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Jan 23, 3:06 PM EST

Tech and consumer-focused companies rise; Netflix leaps

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NEW YORK (AP) -- U.S. stocks are rising Tuesday with technology and consumer-focused companies leading the way. Netflix is surging after saying it gained more than 8 million subscribers at the end of 2017. Household goods makers including Johnson & Johnson and Procter & Gamble are sinking following disappointing quarterly reports. Bond yields are down after rising to three-year highs in the last few days. That's helping high-dividend companies like utilities.

KEEPING SCORE: The Standard & Poor's 500 index added 6 points, or 0.2 percent, to 2,839 as of 3 p.m. Eastern time. The Dow Jones industrial average fell 11 points, or 0.1 percent, to 26,202. The 30-stock index was pulled lower by the losses from Johnson & Johnson and Procter & Gamble, as well as declines in Goldman Sachs and Boeing. The Nasdaq composite jumped 48 points, or 0.7 percent, to 7,456. The Russell 2000 index of smaller-company stocks added 4 points, or 0.3 percent, to 1,609.

EVERYBODY'S WATCHING: Netflix said it picked up 8.3 million subscribers in the fourth quarter, a much stronger result than the company and analysts had expected. That came even though Netflix raised the price of its most popular plan in the U.S. The streaming video company's stock soared $23.16, or 10.2 percent, to $250.75.

Big technology companies also rallied. Apple gained $1.05 to $178.05 and Facebook rose $2.66, or 1.4 percent, to $188.03. Online retailer Amazon climbed $28.09, or 2.1 percent, to $1,355.40.

TARIFFS: Solar power companies spiked in early trading after President Donald Trump approved tariffs on imported solar-energy components in a step intended to help U.S. manufacturers. The tariffs start at 30 percent and they're aimed at cheaper imports places like South Korea and China. The latter country called the measures an abuse of trade remedies.

Raymond James analyst Pavel Molchanov said investors sent the stocks higher because they were relieved the administration didn't implement a larger tariff that might have hurt their businesses more severely. He said the extra costs will stop some projects from being built, but added that solar power capacity in the U.S. should keep growing at a rapid pace over the next few years.

First Solar rose as much as 8.6 percent before turning lower and falling 18 cents to $68.78. SunPower gained 6.8 percent early on, but later fell 59 cents, or 6.8 percent, to $8.13. JinkoSolar Holdings sank $1.60, or 6.8 percent, to $21.77 and Canadian Solar declined 21 cents, or 1.3 percent, to $15.56.

The administration also placed a tariff of 50 percent on large washing machines and some components. Whirlpool climbed $6.03, or 3.6 percent, to $172.68.

CONSUMER GOODS: Johnson & Johnson dropped after the health care giant disclosed sharply higher spending on production, marketing, administration and research, offsetting a big jump in sales. A federal appeals court also ruled against Johnson & Johnson, saying a patent on its rheumatoid arthritis drug Remicade isn't valid. Remicade is its biggest-selling drug. Its stock shed $6.11, or 4.1 percent, to $142.03.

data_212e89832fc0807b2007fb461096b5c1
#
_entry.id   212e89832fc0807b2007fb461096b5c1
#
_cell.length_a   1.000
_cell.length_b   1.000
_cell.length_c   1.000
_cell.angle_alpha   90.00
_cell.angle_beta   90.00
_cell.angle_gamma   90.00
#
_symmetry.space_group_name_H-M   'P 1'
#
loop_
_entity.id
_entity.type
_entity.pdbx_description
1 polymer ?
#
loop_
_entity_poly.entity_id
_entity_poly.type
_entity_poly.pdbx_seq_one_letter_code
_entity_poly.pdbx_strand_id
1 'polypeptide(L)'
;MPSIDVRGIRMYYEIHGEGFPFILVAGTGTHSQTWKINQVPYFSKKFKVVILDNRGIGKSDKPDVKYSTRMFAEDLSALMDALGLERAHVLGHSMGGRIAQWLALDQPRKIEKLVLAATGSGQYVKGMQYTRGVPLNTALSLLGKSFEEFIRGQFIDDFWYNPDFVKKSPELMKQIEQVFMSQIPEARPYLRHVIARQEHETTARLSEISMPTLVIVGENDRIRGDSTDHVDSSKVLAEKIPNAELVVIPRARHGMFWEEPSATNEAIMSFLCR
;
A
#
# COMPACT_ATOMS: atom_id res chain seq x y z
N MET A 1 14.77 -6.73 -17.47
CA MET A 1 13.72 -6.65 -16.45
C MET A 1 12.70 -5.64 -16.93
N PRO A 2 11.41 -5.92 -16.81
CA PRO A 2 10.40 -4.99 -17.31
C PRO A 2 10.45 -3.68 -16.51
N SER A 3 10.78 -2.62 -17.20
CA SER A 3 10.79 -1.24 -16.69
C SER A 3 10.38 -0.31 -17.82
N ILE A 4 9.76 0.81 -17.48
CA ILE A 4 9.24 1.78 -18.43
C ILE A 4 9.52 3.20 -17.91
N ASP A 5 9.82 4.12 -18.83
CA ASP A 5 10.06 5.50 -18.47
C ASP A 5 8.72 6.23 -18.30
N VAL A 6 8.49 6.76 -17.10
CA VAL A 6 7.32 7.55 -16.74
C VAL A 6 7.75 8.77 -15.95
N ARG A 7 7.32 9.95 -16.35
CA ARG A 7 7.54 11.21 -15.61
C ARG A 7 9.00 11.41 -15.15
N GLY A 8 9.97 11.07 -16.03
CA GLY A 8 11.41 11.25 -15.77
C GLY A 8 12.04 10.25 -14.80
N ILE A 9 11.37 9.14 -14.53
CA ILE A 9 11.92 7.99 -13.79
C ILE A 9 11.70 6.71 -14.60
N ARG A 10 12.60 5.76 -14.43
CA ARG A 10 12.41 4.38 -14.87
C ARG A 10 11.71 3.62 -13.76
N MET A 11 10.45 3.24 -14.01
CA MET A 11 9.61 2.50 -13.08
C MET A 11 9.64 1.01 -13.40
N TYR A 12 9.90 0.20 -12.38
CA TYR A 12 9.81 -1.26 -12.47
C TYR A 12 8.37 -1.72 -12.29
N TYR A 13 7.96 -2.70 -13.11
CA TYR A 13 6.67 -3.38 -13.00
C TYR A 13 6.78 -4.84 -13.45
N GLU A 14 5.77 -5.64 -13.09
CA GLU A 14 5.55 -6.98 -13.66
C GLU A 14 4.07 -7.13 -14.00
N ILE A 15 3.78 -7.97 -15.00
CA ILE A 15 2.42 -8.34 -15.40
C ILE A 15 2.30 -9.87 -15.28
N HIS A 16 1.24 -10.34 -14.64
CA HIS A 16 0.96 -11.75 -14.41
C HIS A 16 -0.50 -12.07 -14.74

Tide detergent maker Procter & Gamble lost $3.25, or 3.5 percent, to $88.65. The company reported a bigger profit and better sales than Wall Street expected, but analysts said its profit margins were weak.

Rival Kimberly-Clark moved higher after it said it will cut 5,000 to 5,500 jobs, or 12 percent to 13 percent of its staff, close or sell some low-margin businesses and close or sell about 10 manufacturing facilities as it tries to cut costs. Its stock added 83 cents to $117. 74.

BONDS: Bond prices turned higher. The yield on the 10-year Treasury note fell to 2.62 percent from 2.66 percent. For the last few days, the 10-year yield has been at its highest level since September 2014.

The increase in bond prices came after the Bank of Japan did not cut back its monetary stimulus programs. While growth has ticked higher, the central bank will continue making massive asset purchases and will keep using negative interest rates to spur inflation. Japan's benchmark Nikkei 225 index jumped 1.3 percent and South Korea's Kospi climbed 1.4 percent. Hong Kong's Hang Seng rose 1.7 percent.

ENERGY: Benchmark U.S. crude rose 90 cents, or 1.4 percent, to $64.47 a barrel in New York. Brent crude, used to price international oils, added 93 cents, or 1.3 percent, to $69.96 a barrel in London.

Wholesale gasoline rose 3 cents to $1.91 a gallon. Heating oil added 3 cents to $2.09 a gallon. Natural gas jumped 22 cents, or 6.8 percent, to $3.44 per 1,000 cubic feet.

METALS: Gold rose $4.80 to $1,336.70 an ounce. Silver lost 8 cents to $16.91 an ounce. Copper fell 9 cents to $3.11 a pound.

CURRENCIES: The dollar slid to 110.32 yen from 110.99 yen. The euro edged up to $1.2288 from $1.2258.

GLOBAL GROWTH: The International Monetary Fund estimated that the world economy expanded at a 3.7 percent annual pace last year, the fastest since 2011, and said it believes growth will accelerate to 3.9 percent in 2018-19. The IMF noted surprisingly strong growth in Europe and Asia and predicted that U.S. tax cuts will give the American economy a short-term boost.

Germany's DAX climbed 0.7 percent and the British FTSE 100 rose 0.2 percent. France's CAC 40 fell 0.1 percent.


AP Markets Writer Marley Jay can be reached at His work can be found at

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